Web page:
- Gather all necessary documents, including tax and financial documents.
- Complete your FAFSA as soon as the enrollment period opens (Oct. 1 every year) to maximize your financial aid.
- Review your Student Aid Report and make any corrections, if necessary.
- Accept your award letter, including grants, scholarships, work-study and – if you need them – student loans. You can deny any or all of your aid offer.
- Get your aid sent directly to your college or university.
- Renew your FAFSA every year to continue receiving aid.
You can also explore other types of need-based aid through grants at the federal, state, local and institutional level that aren’t directly tied to the FAFSA. Many organizations, nonprofits and companies offer grants and scholarships to students who need the money and can’t otherwise afford school.
What is the maximum income to qualify for need-based financial aid?
Even if you don’t think that you stand a chance at earning financial aid, it’s important to always fill out the FAFSA. “Many families may assume their income is too high for them to qualify for any federal need-based aid,” says Erin Powers, a spokesperson for the National Association of Student Financial Aid Administrators (NASFAA). “But in actuality there is no income cutoff to qualify.”
In terms of how much you’ll get, that will depend on your expected family contribution, which is calculated using the following information:
- Your parents’ taxed and untaxed income (if you’re a dependent student).
- Your taxed and untaxed income (if you’re an independent student).
- Your household’s assets (savings and investments).
- Your family size.
- The number of students in your household who will be attending college during the year.
- Your parents’ ages (if applicable).
When you fill out the FAFSA, the system will take this information to calculate your EFC, which will be anywhere from 22 percent to 47 percent of your available household income (in other words, how much money you have left after paying for basic expenses, like housing and food).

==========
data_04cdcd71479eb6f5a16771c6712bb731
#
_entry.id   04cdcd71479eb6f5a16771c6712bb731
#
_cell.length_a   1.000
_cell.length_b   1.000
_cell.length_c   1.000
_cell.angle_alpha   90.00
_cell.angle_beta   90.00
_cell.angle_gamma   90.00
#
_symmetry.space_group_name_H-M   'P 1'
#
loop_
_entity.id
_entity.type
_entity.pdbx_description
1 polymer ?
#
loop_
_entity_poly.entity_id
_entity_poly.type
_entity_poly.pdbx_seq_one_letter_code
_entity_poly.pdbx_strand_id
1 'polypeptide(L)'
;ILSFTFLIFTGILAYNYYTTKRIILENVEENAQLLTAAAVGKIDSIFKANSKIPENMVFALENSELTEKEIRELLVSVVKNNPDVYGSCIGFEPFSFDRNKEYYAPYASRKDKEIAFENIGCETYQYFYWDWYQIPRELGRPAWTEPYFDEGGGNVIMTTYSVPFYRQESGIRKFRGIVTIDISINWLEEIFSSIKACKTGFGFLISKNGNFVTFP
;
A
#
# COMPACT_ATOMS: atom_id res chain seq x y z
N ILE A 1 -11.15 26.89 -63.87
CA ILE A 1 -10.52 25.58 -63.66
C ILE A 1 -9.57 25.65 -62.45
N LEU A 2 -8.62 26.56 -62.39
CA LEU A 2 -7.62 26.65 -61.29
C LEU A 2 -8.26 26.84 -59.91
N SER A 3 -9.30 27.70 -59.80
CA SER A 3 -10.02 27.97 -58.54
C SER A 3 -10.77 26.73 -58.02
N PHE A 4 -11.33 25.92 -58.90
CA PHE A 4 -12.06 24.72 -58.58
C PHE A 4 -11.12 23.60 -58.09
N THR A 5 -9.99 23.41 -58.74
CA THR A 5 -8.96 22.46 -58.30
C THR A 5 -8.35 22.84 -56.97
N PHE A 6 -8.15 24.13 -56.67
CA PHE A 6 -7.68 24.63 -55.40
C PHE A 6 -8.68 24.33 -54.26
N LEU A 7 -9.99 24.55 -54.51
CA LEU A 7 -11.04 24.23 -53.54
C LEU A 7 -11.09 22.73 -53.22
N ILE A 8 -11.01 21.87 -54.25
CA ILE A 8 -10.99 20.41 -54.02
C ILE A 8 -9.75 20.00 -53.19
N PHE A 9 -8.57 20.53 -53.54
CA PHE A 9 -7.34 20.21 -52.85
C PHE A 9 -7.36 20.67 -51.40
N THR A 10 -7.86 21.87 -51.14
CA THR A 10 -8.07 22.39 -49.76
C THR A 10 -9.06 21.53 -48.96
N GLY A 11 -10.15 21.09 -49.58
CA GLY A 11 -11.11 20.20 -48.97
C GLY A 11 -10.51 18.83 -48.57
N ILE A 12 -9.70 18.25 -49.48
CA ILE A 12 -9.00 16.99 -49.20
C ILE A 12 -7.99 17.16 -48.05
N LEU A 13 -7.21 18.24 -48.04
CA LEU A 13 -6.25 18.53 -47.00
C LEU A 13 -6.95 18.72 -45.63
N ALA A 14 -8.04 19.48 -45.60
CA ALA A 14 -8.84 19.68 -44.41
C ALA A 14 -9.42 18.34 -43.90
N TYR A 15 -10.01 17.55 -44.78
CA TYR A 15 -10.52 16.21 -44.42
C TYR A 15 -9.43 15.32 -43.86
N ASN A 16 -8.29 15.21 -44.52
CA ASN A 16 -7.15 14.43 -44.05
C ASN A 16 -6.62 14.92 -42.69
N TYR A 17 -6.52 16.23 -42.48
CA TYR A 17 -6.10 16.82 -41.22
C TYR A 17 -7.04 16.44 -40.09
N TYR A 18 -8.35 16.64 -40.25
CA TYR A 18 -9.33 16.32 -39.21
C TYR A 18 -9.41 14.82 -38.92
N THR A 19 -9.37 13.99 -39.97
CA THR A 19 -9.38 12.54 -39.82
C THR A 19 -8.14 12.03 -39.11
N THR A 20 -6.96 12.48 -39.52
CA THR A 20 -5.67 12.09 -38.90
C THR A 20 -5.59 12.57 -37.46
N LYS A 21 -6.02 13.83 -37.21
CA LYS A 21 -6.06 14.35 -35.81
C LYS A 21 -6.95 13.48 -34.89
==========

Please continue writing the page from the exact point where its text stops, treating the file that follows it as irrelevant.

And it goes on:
This number will then be sent to your school, where the financial aid office will use it to determine your financial need and how much financial aid you’ll get. Your financial need is your cost of attendance minus your EFC, which means that you may have more financial need at more expensive colleges.
For instance, if your school’s overall cost of attendance for the year is $20,000 and your EFC is $6,000, your financial need would be $14,000. If your school’s cost of attendance is $40,000, your financial need would be $34,000.
If you’re interested in crunching the numbers before filling out the FAFSA, check out Finaid’s EFC Calculator. Although this won’t tell you your exact financial need, you can subtract the resulting figure from your school’s cost of attendance to get that number.
If you haven’t already, prepare your documents to complete the FAFSA as soon as you’re eligible — the final FAFSA deadline for the 2023-24 academic year is June 30 2024. The sooner you apply, the faster you’ll get your award letter and your expected family contribution. You can see how much free money you’re getting through grants and scholarships, as well as how much you’re eligible to borrow through student loans.
Outside of federal aid, check out scholarships and grants regularly and keep a list of awards you’ve already applied for and won. The more free financial aid you earn, the less you’ll have to borrow and pay back after you’ve graduated.